If you quickly want to paste the screenshot in a Pages document or an e-mail then additionally hold Control () as a modifier key. Alternatively use the basic shortcut which shows a floating thumbnail in the lower right. This thumb can be drag and dropped onto the application of your choice before it disappears. Caveat: Be aware that when copying the screenshot to the clipboard you are not able to paste it into a directory within Finder (this might be a bug).

Visual Screenshot and Recording Tool

With macOS 10.14 Apple has introduced a powerful visual tool that helps with capturing and recording your screen (officially it’s called the “Screenshot” app). You can trigger it by pressing Cmd+Shift+5 (⌘+⇧+5) and select your tool of choice from a floating app menu. The available tools are similar to the ones above (entire screen, screen portion, app window) with the special option to start a screen recording.

In the same panel under Options you can configure the behavior of screenshots on your Mac in general:

  • Save to (~/Desktop by default) lets you set the disk location where screenshots are stored.
  • Show Floating Thumbnail (checked by default) defines whether after taking a screenshot a small overlay with an image thumbnail is displayed in the lower right of your screen. You can use that to drag and drop the image in another application or click on it to quickly annotate the image.
  • Show Mouse Pointer defines whether the mouse pointer (cursor) is displayed within the screenshot or hidden.
The Screenshot app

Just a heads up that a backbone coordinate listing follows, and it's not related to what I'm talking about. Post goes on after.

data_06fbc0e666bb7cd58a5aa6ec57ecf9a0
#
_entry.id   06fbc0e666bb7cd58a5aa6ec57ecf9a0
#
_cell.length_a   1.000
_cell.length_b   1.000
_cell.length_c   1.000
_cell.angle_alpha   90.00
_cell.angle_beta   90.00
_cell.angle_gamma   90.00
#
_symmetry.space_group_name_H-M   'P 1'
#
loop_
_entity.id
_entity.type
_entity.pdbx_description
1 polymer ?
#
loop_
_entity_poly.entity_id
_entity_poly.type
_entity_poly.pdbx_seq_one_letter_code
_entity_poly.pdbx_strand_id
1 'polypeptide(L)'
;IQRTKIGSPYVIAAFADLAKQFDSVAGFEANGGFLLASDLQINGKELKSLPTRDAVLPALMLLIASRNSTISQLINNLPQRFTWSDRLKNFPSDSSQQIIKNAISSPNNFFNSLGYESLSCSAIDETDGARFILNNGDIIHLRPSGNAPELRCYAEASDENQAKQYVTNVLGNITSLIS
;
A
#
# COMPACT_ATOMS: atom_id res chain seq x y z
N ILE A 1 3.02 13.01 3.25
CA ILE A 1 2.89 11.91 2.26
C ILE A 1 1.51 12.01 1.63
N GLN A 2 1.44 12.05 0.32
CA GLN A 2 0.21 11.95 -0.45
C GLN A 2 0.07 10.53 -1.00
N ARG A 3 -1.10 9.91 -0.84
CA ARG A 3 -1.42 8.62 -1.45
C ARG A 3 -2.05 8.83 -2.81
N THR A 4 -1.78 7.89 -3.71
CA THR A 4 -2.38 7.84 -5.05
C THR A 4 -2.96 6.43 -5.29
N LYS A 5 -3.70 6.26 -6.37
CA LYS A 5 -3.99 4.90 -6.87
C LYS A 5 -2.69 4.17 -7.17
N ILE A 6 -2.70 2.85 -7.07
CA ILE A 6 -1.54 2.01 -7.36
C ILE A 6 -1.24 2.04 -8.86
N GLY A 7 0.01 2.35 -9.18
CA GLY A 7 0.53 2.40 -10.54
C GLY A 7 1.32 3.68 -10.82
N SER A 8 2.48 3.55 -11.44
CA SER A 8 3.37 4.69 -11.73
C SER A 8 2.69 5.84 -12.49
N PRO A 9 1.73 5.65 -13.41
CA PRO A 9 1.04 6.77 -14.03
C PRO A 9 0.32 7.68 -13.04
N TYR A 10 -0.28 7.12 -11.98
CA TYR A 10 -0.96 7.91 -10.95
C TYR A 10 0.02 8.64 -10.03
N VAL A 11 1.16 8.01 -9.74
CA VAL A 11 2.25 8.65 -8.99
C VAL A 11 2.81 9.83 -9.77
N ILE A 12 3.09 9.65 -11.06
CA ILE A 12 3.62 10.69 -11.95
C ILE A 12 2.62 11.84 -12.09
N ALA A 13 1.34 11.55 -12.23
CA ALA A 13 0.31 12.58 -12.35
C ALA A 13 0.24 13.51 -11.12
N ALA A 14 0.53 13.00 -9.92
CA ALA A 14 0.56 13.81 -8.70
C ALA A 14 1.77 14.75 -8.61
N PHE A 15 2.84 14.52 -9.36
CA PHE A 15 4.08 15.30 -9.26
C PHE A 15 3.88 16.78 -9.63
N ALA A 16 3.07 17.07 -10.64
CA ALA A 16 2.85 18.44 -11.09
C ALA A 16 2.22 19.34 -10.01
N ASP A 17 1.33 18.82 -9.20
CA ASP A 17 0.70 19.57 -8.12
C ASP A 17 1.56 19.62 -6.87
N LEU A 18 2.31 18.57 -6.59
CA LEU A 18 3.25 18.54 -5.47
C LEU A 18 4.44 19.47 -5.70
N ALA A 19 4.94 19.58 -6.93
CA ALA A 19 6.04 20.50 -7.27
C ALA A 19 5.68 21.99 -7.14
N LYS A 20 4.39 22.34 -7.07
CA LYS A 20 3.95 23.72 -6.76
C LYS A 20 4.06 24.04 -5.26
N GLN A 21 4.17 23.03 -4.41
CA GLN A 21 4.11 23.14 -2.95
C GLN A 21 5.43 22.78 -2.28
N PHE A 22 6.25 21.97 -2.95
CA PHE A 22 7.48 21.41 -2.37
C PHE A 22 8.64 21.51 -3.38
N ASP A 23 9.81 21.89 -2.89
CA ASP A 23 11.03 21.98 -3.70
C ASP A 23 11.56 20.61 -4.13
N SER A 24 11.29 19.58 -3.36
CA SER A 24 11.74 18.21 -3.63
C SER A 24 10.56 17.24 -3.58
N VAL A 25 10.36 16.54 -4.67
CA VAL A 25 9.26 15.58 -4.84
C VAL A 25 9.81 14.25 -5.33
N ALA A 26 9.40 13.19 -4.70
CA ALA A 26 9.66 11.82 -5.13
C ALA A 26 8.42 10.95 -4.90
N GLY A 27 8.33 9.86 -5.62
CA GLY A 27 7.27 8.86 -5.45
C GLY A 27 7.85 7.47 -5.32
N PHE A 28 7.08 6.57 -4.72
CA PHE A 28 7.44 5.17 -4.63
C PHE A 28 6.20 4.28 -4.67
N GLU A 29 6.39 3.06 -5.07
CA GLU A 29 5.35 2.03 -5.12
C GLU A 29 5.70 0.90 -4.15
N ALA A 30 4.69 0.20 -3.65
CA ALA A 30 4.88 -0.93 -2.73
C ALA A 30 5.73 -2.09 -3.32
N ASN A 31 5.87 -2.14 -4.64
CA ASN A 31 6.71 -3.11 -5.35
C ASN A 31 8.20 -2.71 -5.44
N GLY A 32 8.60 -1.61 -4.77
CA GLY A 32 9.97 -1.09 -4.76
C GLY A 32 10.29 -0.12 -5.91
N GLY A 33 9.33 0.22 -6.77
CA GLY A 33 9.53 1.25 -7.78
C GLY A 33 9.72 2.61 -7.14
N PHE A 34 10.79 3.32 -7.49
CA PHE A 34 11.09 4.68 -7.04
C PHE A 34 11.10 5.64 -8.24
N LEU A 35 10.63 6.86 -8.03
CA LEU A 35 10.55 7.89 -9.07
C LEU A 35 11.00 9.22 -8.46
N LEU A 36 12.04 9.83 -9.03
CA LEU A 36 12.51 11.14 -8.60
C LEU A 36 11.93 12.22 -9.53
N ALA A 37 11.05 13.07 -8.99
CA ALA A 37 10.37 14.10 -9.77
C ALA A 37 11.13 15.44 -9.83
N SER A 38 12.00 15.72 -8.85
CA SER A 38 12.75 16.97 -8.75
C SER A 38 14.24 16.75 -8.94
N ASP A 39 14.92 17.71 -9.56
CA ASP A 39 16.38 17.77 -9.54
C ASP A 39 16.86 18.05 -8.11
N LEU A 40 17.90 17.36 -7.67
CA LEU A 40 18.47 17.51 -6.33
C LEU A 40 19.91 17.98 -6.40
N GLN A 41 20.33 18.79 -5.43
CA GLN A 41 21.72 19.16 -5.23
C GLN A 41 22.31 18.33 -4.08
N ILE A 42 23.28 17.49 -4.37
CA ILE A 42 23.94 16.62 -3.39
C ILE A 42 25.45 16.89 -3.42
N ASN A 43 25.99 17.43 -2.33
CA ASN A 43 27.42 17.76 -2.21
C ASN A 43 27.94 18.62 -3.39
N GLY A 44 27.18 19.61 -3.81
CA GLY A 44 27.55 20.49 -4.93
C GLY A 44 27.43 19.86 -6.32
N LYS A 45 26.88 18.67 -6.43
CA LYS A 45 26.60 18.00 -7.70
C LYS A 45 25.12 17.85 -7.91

The Screenshot app

How to fix Issues with taking Screenshots on Mac?

Is any of the shortcuts above not working on your Mac? I’m here to help. Try the following things in that order:

  1. Open the Settings app and navigate to Keyboard > Shortcuts > Screenshots. Check if everything is set up correctly or configure it the way you like.
  2. Confirm the default save location for screenshots with the built-in screenshot app or with the Terminal app.
  3. Check your Dropbox settings (if installed) as it might sync and delete your saved screenshots from their original destination.
  4. Finally, try to fix it by restarting your Mac.

Annotate Screenshots

If you want to highlight any area or element in your screenshot I can recommend the following tools:

  • Use the inbuilt macOS annotation tool by clicking on the floating screenshot thumbnail which appears in the lower right of your screen. There you can do all the common annotations (draw shapes and arrows, write text, highlight areas, resize the image, …).
  • One surprisingly unknown but powerful feature is the ability to perform the annotations on your iOS device without the hassle of copying a file back and forth. To use it open the macOS annotation tool and click Annotate on iOS Device in the upper right, choose your device, and grab your iPhone or iPad with the Apple Pencil.
  • Skitch can be used if you want to blur/obscure a part of an image (like your name or e-mail).